Saturday, August 20, 2011

2011 Day 6: Backfill Day and Saying Goodbye

Yesterday began with a rush.  We only had the morning to complete excavations and maps before we had to backfill the entire site that afternoon. 


Here is a shot of the large area we opened up this week.


As you can see, we were scrambling to finish mapping one half while the other half was getting filled in.



The reason why we backfill a site is to protect it.  If we leave it open, it will not only deteriorate from exposure to the elements but also from human activity.  By reburying the Joseph Howland site, we can preserve it for future research. 

video

Backfilling is hard work and we stayed a little later than usual to get everything back into place.  In a few short weeks, nature will creep back over the areas we excavated and you'll never know we were there.

While we did locate another area of the previous excavations, once again we were not successful in discovering the foundations.  After six years of excavating at the Joseph Howland site, we have decided to take a hiatus from digging in order to focus on the data and artifacts we have collected since 2005.  Through a careful look at the maps we have made and by studying the artifact distributions throughout the site, we hope to have a clearer overall picture.  We also hope to have a better idea of where those cellars may be.  In time, we may return to "the dig" again, but for now we are going to say farewell to the excavations at Rocky Nook.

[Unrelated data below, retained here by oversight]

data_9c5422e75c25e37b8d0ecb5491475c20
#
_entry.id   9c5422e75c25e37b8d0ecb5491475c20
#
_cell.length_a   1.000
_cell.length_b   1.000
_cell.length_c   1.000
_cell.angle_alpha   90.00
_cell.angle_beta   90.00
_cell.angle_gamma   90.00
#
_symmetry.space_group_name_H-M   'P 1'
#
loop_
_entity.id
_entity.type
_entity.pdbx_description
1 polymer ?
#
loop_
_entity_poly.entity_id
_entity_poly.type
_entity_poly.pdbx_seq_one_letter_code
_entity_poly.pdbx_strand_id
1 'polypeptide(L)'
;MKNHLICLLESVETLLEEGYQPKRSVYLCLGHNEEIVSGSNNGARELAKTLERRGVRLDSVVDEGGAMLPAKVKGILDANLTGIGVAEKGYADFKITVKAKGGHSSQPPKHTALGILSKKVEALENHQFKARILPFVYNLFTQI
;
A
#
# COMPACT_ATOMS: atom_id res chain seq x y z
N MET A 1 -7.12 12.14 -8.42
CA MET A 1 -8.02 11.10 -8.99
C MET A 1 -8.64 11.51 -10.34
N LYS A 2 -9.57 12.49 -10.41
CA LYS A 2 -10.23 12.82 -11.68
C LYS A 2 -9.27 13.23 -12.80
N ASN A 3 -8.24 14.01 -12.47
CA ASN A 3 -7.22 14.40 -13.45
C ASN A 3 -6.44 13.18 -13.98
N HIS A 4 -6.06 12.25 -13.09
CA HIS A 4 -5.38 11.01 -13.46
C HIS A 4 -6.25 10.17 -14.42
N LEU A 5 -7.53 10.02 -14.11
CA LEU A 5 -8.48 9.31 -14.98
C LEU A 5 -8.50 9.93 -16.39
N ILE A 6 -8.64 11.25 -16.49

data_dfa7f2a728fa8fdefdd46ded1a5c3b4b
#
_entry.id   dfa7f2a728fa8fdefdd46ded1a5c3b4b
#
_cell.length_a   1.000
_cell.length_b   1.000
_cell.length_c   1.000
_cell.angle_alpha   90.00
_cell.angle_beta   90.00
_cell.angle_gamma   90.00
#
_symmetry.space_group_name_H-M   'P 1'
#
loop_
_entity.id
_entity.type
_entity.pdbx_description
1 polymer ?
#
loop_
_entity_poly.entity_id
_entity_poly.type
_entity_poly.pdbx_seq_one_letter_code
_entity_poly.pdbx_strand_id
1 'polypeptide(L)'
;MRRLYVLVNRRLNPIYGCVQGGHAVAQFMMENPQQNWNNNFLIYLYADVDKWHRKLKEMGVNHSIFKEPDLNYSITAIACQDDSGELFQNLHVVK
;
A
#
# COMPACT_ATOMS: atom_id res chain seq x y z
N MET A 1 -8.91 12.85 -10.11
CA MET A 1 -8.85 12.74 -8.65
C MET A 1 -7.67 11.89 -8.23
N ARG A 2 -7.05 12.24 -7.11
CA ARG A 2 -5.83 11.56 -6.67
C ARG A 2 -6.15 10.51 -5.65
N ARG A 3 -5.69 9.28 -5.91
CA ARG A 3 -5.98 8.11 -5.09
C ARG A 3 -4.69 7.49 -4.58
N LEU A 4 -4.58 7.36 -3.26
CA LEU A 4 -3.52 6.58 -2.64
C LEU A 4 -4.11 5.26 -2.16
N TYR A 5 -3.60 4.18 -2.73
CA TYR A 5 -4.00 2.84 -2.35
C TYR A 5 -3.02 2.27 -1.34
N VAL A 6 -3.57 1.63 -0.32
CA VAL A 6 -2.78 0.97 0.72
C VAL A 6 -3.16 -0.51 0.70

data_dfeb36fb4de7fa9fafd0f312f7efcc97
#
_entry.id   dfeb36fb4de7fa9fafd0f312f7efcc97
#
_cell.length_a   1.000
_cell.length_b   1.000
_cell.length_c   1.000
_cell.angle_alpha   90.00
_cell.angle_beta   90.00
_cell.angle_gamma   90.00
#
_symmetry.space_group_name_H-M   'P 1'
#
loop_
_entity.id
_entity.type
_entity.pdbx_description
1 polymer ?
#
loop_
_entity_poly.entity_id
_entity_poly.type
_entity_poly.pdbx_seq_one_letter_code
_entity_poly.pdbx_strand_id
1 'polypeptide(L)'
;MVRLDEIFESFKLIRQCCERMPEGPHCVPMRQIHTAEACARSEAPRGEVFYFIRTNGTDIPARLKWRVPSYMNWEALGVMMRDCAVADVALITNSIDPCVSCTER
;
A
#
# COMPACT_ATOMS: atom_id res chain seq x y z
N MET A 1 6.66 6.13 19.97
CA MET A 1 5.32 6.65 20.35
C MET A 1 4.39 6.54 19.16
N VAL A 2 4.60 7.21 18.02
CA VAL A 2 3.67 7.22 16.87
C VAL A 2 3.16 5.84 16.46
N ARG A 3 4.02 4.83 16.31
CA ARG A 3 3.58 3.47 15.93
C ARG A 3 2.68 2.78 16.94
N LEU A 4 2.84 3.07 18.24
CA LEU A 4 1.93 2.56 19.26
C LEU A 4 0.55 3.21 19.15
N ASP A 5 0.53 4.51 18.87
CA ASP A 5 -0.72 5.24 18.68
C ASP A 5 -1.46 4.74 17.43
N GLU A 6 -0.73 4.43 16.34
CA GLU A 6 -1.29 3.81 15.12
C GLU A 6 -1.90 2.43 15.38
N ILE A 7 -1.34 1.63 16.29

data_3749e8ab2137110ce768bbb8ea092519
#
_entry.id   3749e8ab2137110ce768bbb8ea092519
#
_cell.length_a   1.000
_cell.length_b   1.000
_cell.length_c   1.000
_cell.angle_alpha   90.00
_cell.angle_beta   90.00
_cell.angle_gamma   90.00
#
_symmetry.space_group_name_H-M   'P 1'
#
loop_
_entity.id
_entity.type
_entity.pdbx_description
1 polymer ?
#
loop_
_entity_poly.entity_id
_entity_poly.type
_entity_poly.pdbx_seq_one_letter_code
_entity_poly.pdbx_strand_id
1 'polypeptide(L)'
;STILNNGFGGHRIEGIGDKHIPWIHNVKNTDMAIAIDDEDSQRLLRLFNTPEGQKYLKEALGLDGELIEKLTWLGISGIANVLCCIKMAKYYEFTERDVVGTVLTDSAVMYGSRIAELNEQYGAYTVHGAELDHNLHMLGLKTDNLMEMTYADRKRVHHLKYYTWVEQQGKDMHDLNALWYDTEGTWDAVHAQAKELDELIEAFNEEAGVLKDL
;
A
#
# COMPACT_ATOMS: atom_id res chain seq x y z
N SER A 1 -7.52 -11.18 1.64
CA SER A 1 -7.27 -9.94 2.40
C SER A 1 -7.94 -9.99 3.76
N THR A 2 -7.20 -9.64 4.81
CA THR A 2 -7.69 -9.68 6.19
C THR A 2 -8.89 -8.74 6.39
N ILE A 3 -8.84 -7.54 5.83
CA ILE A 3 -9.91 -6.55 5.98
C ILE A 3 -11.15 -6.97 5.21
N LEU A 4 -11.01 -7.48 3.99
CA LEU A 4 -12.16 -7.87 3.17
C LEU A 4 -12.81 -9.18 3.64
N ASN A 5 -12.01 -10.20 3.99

These seasons at Rocky Nook would not have been such a pleasant experience without all our wonderful volunteers.  Thank you to this year's team:  Pam, Alex, Connor, Carolyn, Betty, Dick, Melody, Randy, Tatiana, Tyler, Evan, Kristin, Elizabeth, Michael Go., Joann, Ellen, Jane, Martha, Vicki, Bill, Sarah, Mike, Jon, Eldon, Malka, Tracey, Jan, Jim, Michael Gi., and, of course, Ray.

A huge thank you goes out to the two guys that never missed a season and always beat the rest of us to the site in the morning, Jonathan and Richard!

Of course none of this would have been possible without the amazing archaeologists who volunteered a week of their vacation to lead the excavations.  We cannot thank them enough for their patience and helpfulness with all of us over the years.  Thank you so much, Dave, Beth, Jesse, and Anna.

Most of all, we thank Derek for his incredible dedication and leadership of the Pilgrim John Howland Society's excavations at Rocky Nook for the past thirteen years.  We are so blessed to have had him heading the project.  Thank you, Derek!

For those of us who are descendants of John Howland, the opportunity to excavate his and his son's properties at Rocky Nook has been an amazing experience.  It is a rare thing to pull something out of the ground and know that the last time it was held, it was in the hand of one's ancestor nearly 400 years ago.  That experience personalizes the story of the Mayflower pilgrims and this county's beginnings far more than any reenactment or museum could.  Those of us who have spent one week or many digging at Rocky Nook have had the experience of a lifetime.

Now, this isn't the end of archaeology at the Pilgrim John Howland Society.  There are artifacts needing conservation and everything we have done over the last six years will go through intense study.  Archaeology isn't just digging square holes to find treasures.  It also involves countless hours in the lab, analyzing all that we have uncovered.  After six years, we have a lot to analyze.  As we learned on Monday, the conservation process can uncover new things about the artifacts too.  Perhaps, after a few years of studying the data we can return to learn even more from the Joseph Howland site.  Of course, the site will continue to be maintained and surveyed regularly.

Thank you for following this year's excavation.  If you want to learn more about the archaeology at Rocky Nook, please visit the Jabez Howland House in downtown Plymouth, MA to see many of the artifacts from the previous excavations.  In time, artifacts from our excavation will be added to the exhibits.  In the meantime, check back occasionally for updates.

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